As we laughed about the odds against making that shot, I retrieved the pen, and, after guaranteeing him an eight-scoop ice cream dish if the shot was ever made again, I flipped it to him. Still laughing, he flung the pen toward the bag. To our utter amazement it clipped to the bag exactly as it had before. We gave up on studying and headed for an ice cream parlor to celebrate.

Bill, whose last name is Frieder, has graduated from making shots to calling them as Michigan's head basketball coach.
WILLIAM D. BECK
East Brunswick, N.J.

GRETZKY'S GENIUS
Sir:
I greatly enjoyed your article on Wayne Gretzky (Man with a Streak of Sheer Genius, Jan. 23). I'd like to add a statistic that highlights his accomplishments to an extraordinary degree. Gretzky could have won last year's scoring championship without making a single goal. His number of assists (125) alone exceeded anyone else's total of goals and assists (Peter Stastny was second with 124 points on 47 goals and 77 assists).
JOEL M. SCHOCHET
Canoga Park, Calif.

RUSHLAW REVISITED
Sir:
I would like to clarify two statements attributed to me in Steve Wulf's article (He's Real Trouble on the Run, Jan. 9) about Brent Rushlaw, the U.S. bobsled driver.

Concerning the suturing of Jim Tyler, Rushlaw's brakeman, I merely assisted Merritt Spear, M.D. in his treatment. Dr. Spear oversaw the entire treatment and to imply otherwise would be erroneous.

As for the quote about my wishing Rushlaw was "more of an athlete," what I meant was that it was unfortunate he wasn't a better pushing driver and more dedicated to his athletic training. Rushlaw has proved time and again that he is the best U.S. two-man driver of all time. One has to be an outstanding athlete to accomplish that.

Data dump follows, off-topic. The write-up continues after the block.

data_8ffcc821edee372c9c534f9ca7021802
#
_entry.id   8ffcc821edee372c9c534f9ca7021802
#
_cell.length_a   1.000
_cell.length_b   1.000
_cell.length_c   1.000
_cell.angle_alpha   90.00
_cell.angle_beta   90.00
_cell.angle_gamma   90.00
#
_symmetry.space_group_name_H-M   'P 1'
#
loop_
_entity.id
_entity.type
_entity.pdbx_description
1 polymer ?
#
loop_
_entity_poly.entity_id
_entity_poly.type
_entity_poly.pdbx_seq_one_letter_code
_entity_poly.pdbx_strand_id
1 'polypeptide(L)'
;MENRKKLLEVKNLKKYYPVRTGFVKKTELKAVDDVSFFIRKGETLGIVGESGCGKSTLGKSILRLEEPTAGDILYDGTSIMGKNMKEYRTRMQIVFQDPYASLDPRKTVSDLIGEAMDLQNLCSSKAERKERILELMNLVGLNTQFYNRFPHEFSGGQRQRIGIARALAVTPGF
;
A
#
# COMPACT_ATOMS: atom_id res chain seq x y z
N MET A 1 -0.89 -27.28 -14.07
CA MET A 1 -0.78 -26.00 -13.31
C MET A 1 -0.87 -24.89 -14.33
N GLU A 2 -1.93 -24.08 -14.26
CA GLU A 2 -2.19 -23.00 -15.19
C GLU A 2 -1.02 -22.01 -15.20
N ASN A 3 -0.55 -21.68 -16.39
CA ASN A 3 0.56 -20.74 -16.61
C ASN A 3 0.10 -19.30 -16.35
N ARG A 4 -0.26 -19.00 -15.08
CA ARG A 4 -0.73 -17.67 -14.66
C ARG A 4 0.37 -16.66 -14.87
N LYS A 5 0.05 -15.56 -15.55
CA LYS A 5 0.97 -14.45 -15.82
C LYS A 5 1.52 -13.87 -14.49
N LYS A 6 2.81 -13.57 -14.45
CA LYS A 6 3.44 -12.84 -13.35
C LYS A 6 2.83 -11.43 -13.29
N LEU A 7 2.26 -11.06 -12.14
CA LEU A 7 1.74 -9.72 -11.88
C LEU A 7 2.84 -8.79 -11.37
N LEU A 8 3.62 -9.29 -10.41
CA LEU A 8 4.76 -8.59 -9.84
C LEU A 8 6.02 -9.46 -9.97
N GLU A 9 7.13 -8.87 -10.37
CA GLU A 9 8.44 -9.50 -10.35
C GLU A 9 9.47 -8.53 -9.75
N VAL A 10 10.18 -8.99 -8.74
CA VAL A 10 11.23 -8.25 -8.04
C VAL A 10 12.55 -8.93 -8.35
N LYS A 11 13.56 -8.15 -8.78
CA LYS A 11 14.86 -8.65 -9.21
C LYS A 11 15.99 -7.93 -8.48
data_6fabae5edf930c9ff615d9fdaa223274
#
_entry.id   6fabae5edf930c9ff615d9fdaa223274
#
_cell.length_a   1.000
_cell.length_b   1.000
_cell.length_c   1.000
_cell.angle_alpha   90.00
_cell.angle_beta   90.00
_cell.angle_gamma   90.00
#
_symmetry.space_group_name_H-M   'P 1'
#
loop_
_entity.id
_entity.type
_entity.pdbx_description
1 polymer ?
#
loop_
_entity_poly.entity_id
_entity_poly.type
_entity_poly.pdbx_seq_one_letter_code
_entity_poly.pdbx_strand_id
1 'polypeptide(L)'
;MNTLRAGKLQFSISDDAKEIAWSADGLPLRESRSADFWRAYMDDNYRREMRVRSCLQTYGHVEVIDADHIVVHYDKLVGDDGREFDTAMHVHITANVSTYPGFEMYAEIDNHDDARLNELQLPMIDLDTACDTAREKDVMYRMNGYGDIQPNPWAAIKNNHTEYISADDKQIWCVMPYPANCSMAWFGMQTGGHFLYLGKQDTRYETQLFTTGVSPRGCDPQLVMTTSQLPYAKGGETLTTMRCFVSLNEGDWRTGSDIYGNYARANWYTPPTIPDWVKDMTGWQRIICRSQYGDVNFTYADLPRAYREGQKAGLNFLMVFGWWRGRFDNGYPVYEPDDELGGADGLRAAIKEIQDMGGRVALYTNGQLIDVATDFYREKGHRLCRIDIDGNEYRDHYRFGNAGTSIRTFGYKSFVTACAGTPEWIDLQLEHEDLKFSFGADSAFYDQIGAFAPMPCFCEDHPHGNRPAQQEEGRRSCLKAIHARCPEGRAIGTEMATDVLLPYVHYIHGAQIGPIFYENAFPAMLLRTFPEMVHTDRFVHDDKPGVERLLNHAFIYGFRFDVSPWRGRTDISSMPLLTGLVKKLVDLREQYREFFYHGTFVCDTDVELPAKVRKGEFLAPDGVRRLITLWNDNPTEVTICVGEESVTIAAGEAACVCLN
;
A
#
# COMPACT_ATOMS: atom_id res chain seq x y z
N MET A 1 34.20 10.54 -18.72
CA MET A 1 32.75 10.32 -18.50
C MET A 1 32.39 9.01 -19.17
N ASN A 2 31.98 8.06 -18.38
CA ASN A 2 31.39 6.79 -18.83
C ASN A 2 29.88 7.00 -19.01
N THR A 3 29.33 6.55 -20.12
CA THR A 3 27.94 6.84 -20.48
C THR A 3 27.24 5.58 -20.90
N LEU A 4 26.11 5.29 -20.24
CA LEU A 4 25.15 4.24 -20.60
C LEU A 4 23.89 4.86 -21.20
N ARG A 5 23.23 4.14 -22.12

JOHN D. COGAR, D.V.M.
U.S. National Bobsled Team
Bloomingdale, N.Y.

PROOF IN POSTERS
Sir:
I read with great jealousy the Jan. 9 SHOPWALK by Greg Myre about his poster of himself as a Yale defensive back. If only C.W. Pack Sports had been around when I was playing field hockey at College Misericordia. Wouldn't my nine children regard "Old Mom" with awe if I stood in 16" √ó 20" poster splendor, hockey stick in hand and resolve on my face as I put the ball past the goalie? They might even believe that I wasn't born age 50—and I might even believe it myself.
LIZ NOLL
Denville, N.J.

CHRISTMAS REUNION
Sir:
Compliments to you for your wonderful coverage of Christmas Island (Greetings from Christmas, Dec. 26-Jan. 2). Those of us who spent time there during World War II knew it would be a wonderful vacation spa.

Veterans who served on Christmas Island are self-dubbed "coconut heads," and we hold a reunion each year. We now have some 122 names on our mailing list but are always looking for more. Our next reunion will be held Sept. 7-9 this year in Pittsburgh.
L.E. METTLEN
Secretary
Assn. of Christmas Island Task Force
Hutchinson, Kans.

THE GREAT ONE
Sir:
There is one thing I can't understand. Why would you put Wayne Gretzky on the cover (Jan. 23) when the Super Bowl was just around the corner? Gretzky is good, but he isn't God.
CARY FORTE
Dover, Mass.

•Check again. In the NHL summary in the USA Today of Dec. 27, 1983, look who got the game-winning goal in Edmonton's 6-3 win over Calgary.—ED.

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PHOTO

Letters should include the name, address and home telephone number of the writer and be addressed to The Editor, SPORTS ILLUSTRATED, Time & Life Building, Rockefeller Center, New York, N.Y. 10020.

Monday's Results

G.W. Goal

Chicago 3, St. Louis 1

O'Callahan

Los Angeles at Vancouver

Boston 2, Buffalo 1

Kluzak

Toronto 6, Detroit 2

Anderson

Montreal 2, Hartford 1

Walter

Winnipeg 5, Minnesota 1

Babych

Philadelphia 5, Washington 4

Sinisalo

Pittsburgh 7, N.Y. Rangers 4

Gatzos

Edmonton 6, Calgary 3

God

HOLE YARDS PAR R1 R2 R3 R4
OUT
HOLE YARDS PAR R1 R2 R3 R4
IN
Eagle (-2)
Birdie (-1)
Bogey (+1)
Double Bogey (+2)